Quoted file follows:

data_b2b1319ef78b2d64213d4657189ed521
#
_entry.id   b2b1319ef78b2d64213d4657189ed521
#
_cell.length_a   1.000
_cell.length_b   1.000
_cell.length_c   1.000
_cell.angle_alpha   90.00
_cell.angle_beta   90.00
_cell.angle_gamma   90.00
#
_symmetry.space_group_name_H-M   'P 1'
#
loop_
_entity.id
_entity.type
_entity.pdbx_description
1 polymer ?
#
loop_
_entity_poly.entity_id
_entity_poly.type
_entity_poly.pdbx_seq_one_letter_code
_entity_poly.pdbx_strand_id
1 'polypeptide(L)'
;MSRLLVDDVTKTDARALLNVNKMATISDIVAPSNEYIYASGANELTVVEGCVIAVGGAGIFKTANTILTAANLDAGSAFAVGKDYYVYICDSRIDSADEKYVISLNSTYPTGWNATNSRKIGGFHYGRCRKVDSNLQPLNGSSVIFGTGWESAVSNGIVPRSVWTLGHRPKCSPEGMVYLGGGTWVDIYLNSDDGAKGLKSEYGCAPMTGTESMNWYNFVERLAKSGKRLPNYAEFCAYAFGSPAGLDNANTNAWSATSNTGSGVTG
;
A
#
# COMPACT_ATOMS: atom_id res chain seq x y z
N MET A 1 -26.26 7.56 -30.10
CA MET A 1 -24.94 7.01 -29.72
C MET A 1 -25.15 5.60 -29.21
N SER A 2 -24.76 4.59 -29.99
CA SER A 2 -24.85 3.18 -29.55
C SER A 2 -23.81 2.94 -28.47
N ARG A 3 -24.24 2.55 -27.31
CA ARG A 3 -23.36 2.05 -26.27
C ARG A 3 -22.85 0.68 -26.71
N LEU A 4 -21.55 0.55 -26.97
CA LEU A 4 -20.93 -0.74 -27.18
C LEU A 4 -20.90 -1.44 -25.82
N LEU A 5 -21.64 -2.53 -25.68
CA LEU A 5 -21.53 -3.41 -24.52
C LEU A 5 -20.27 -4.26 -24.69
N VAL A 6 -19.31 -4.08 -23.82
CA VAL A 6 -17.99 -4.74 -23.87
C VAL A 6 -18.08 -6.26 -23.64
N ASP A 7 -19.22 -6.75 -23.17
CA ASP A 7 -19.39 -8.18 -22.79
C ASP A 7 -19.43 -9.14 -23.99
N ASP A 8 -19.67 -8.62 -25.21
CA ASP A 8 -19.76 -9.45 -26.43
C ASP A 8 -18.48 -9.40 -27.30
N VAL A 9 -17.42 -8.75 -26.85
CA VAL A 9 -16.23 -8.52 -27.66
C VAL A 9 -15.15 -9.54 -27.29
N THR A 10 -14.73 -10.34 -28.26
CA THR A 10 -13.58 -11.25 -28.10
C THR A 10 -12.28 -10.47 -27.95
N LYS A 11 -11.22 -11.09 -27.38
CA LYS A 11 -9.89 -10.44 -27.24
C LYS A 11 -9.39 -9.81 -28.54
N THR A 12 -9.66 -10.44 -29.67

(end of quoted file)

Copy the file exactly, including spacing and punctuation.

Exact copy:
data_b2b1319ef78b2d64213d4657189ed521
#
_entry.id   b2b1319ef78b2d64213d4657189ed521
#
_cell.length_a   1.000
_cell.length_b   1.000
_cell.length_c   1.000
_cell.angle_alpha   90.00
_cell.angle_beta   90.00
_cell.angle_gamma   90.00
#
_symmetry.space_group_name_H-M   'P 1'
#
loop_
_entity.id
_entity.type
_entity.pdbx_description
1 polymer ?
#
loop_
_entity_poly.entity_id
_entity_poly.type
_entity_poly.pdbx_seq_one_letter_code
_entity_poly.pdbx_strand_id
1 'polypeptide(L)'
;MSRLLVDDVTKTDARALLNVNKMATISDIVAPSNEYIYASGANELTVVEGCVIAVGGAGIFKTANTILTAANLDAGSAFAVGKDYYVYICDSRIDSADEKYVISLNSTYPTGWNATNSRKIGGFHYGRCRKVDSNLQPLNGSSVIFGTGWESAVSNGIVPRSVWTLGHRPKCSPEGMVYLGGGTWVDIYLNSDDGAKGLKSEYGCAPMTGTESMNWYNFVERLAKSGKRLPNYAEFCAYAFGSPAGLDNANTNAWSATSNTGSGVTG
;
A
#
# COMPACT_ATOMS: atom_id res chain seq x y z
N MET A 1 -26.26 7.56 -30.10
CA MET A 1 -24.94 7.01 -29.72
C MET A 1 -25.15 5.60 -29.21
N SER A 2 -24.76 4.59 -29.99
CA SER A 2 -24.85 3.18 -29.55
C SER A 2 -23.81 2.94 -28.47
N ARG A 3 -24.24 2.55 -27.31
CA ARG A 3 -23.36 2.05 -26.27
C ARG A 3 -22.85 0.68 -26.71
N LEU A 4 -21.55 0.55 -26.97
CA LEU A 4 -20.93 -0.74 -27.18
C LEU A 4 -20.90 -1.44 -25.82
N LEU A 5 -21.64 -2.53 -25.68
CA LEU A 5 -21.53 -3.41 -24.52
C LEU A 5 -20.27 -4.26 -24.69
N VAL A 6 -19.31 -4.08 -23.82
CA VAL A 6 -17.99 -4.74 -23.87
C VAL A 6 -18.08 -6.26 -23.64
N ASP A 7 -19.22 -6.75 -23.17
CA ASP A 7 -19.39 -8.18 -22.79
C ASP A 7 -19.43 -9.14 -23.99
N ASP A 8 -19.67 -8.62 -25.21
CA ASP A 8 -19.76 -9.45 -26.43
C ASP A 8 -18.48 -9.40 -27.30
N VAL A 9 -17.42 -8.75 -26.85
CA VAL A 9 -16.23 -8.52 -27.66
C VAL A 9 -15.15 -9.54 -27.29
N THR A 10 -14.73 -10.34 -28.26
CA THR A 10 -13.58 -11.25 -28.10
C THR A 10 -12.28 -10.47 -27.95
N LYS A 11 -11.22 -11.09 -27.38
CA LYS A 11 -9.89 -10.44 -27.24
C LYS A 11 -9.39 -9.81 -28.54
N THR A 12 -9.66 -10.44 -29.67